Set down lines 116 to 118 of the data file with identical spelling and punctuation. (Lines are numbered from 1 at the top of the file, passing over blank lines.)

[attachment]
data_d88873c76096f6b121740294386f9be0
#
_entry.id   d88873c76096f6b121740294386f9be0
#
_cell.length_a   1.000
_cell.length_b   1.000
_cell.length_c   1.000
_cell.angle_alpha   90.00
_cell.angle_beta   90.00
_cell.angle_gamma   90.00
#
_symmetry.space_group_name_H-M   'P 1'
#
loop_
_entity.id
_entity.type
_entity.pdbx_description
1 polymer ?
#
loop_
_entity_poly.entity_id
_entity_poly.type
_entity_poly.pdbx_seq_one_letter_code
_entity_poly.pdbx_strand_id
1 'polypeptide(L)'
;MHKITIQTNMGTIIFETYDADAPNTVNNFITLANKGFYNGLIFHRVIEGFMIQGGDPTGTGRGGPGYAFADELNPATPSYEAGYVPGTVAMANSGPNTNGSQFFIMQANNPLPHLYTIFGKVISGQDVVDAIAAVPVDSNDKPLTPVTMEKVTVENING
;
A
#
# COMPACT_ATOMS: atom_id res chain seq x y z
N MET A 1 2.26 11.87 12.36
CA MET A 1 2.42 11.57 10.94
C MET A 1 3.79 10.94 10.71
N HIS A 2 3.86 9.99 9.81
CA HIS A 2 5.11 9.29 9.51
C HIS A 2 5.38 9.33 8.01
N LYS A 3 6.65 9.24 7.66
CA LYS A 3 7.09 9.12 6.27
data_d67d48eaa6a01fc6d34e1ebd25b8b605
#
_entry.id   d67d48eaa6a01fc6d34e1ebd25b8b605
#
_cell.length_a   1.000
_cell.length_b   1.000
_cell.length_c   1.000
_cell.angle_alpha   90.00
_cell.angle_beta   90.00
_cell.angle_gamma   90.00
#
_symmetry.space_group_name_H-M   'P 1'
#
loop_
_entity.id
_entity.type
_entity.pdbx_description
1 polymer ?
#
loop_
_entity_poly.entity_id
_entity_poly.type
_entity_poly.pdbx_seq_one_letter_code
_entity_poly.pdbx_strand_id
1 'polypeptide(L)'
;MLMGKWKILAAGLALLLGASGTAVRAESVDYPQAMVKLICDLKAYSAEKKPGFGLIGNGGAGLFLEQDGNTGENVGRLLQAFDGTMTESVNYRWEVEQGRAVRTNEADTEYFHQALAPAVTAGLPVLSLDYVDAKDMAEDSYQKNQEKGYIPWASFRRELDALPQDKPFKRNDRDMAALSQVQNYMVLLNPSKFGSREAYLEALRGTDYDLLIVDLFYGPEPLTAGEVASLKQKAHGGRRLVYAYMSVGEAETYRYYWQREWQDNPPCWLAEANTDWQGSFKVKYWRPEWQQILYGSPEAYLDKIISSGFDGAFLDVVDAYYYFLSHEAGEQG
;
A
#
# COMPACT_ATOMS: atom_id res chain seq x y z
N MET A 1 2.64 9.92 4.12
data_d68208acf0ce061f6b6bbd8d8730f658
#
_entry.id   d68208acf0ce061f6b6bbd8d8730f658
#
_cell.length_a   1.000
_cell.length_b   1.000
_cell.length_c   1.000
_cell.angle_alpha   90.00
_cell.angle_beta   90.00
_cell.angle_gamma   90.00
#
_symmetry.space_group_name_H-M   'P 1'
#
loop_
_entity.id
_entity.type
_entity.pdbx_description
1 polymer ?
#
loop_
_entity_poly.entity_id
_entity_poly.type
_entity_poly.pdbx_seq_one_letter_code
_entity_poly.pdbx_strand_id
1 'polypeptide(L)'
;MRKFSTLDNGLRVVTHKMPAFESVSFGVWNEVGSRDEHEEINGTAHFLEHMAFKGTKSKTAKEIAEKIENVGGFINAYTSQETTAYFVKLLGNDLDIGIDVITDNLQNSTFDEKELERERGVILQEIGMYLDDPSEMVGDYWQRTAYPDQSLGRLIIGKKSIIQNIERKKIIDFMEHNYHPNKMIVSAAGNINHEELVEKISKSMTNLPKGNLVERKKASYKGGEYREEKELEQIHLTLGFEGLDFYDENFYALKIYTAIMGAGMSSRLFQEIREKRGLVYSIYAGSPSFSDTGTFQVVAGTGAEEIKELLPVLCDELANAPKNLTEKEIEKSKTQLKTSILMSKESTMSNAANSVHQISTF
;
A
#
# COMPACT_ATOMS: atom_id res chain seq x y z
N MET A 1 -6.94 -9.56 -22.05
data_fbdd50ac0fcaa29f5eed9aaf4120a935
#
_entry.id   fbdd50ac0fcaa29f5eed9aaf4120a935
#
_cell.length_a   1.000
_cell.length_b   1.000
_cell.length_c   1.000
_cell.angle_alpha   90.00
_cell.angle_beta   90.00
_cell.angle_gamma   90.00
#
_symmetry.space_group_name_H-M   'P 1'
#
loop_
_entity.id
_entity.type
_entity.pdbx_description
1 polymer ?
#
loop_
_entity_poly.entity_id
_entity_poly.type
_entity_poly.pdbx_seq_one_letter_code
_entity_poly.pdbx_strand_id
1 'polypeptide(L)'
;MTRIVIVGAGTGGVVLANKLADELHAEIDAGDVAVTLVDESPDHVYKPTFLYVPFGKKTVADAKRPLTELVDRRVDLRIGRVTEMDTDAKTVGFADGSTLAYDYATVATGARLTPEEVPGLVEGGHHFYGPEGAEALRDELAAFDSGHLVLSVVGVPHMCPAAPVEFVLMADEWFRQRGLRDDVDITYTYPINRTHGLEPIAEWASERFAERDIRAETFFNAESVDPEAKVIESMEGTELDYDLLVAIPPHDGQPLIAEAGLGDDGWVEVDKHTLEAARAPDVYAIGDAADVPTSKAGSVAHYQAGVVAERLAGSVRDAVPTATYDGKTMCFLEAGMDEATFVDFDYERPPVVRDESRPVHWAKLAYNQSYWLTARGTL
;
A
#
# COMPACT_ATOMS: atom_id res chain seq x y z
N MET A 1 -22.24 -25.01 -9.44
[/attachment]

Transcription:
_entity.type
_entity.pdbx_description
1 polymer ?